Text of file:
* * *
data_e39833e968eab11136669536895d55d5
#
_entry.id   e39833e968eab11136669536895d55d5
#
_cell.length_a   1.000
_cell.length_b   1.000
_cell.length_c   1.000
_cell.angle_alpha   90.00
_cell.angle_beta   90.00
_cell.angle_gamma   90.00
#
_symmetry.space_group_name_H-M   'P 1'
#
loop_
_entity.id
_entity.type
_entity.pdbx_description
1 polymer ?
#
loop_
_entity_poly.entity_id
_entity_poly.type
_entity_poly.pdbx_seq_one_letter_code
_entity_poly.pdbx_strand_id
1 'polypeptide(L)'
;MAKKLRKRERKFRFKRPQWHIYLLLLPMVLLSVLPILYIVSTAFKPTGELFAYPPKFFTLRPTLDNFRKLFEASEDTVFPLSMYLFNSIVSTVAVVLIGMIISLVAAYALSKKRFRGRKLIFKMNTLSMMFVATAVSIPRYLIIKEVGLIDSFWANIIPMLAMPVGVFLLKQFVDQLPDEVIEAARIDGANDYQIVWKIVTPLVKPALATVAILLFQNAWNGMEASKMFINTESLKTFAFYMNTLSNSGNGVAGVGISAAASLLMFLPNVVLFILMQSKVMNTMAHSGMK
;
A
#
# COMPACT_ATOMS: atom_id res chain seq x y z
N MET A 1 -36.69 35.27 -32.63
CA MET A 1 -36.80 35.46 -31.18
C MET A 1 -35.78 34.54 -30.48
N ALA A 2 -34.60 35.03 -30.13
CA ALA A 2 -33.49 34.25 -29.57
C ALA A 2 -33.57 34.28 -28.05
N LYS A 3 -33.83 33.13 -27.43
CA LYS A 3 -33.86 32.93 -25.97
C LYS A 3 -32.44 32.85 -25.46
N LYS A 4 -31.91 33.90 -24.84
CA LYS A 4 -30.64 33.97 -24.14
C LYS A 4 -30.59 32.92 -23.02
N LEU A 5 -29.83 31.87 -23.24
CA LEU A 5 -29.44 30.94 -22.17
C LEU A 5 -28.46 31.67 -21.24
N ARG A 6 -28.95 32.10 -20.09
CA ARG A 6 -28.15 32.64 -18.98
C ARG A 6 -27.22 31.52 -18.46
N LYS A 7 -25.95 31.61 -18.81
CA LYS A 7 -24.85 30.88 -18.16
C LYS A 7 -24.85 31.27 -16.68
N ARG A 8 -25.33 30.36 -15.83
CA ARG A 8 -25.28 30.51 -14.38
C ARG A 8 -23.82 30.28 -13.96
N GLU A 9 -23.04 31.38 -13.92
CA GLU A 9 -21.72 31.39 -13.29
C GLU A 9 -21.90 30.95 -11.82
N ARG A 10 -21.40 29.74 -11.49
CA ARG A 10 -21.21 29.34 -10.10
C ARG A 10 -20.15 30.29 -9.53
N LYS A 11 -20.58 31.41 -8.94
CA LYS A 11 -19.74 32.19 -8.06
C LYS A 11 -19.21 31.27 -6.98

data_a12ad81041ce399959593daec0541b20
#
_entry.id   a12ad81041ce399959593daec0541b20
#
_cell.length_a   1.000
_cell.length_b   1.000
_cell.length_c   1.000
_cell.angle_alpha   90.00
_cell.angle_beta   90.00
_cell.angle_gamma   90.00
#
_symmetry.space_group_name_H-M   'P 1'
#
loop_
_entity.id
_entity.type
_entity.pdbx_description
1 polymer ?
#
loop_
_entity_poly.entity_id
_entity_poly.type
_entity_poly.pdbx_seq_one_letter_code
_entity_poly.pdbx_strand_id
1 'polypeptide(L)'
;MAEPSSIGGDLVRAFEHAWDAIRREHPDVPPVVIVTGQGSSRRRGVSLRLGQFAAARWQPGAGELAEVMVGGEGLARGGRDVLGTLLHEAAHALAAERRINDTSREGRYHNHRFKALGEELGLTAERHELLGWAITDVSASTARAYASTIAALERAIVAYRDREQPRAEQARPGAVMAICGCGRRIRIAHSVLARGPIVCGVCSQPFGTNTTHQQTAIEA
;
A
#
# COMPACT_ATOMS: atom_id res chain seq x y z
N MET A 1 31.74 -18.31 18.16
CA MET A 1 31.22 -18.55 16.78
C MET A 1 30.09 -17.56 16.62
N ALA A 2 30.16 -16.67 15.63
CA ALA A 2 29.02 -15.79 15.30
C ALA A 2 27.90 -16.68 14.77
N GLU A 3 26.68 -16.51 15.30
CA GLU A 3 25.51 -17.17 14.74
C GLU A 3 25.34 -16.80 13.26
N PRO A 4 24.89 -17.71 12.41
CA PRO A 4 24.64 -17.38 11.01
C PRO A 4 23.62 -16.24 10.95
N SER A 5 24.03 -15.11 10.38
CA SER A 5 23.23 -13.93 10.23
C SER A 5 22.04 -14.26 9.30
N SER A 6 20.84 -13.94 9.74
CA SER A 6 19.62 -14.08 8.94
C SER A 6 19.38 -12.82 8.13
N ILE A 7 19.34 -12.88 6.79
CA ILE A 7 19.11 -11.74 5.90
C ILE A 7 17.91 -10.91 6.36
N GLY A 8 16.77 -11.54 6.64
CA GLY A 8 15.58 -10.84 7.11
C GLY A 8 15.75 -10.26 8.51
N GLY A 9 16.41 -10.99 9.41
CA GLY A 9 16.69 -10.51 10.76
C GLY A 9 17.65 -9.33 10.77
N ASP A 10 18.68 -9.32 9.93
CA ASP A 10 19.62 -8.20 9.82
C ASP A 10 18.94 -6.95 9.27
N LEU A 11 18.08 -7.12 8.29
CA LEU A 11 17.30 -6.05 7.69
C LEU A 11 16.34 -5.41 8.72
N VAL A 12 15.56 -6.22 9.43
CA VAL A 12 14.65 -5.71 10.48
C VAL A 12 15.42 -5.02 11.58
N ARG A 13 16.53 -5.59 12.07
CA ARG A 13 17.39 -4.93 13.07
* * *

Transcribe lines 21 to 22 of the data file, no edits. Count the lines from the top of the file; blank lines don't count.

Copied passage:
_entity_poly.entity_id
_entity_poly.type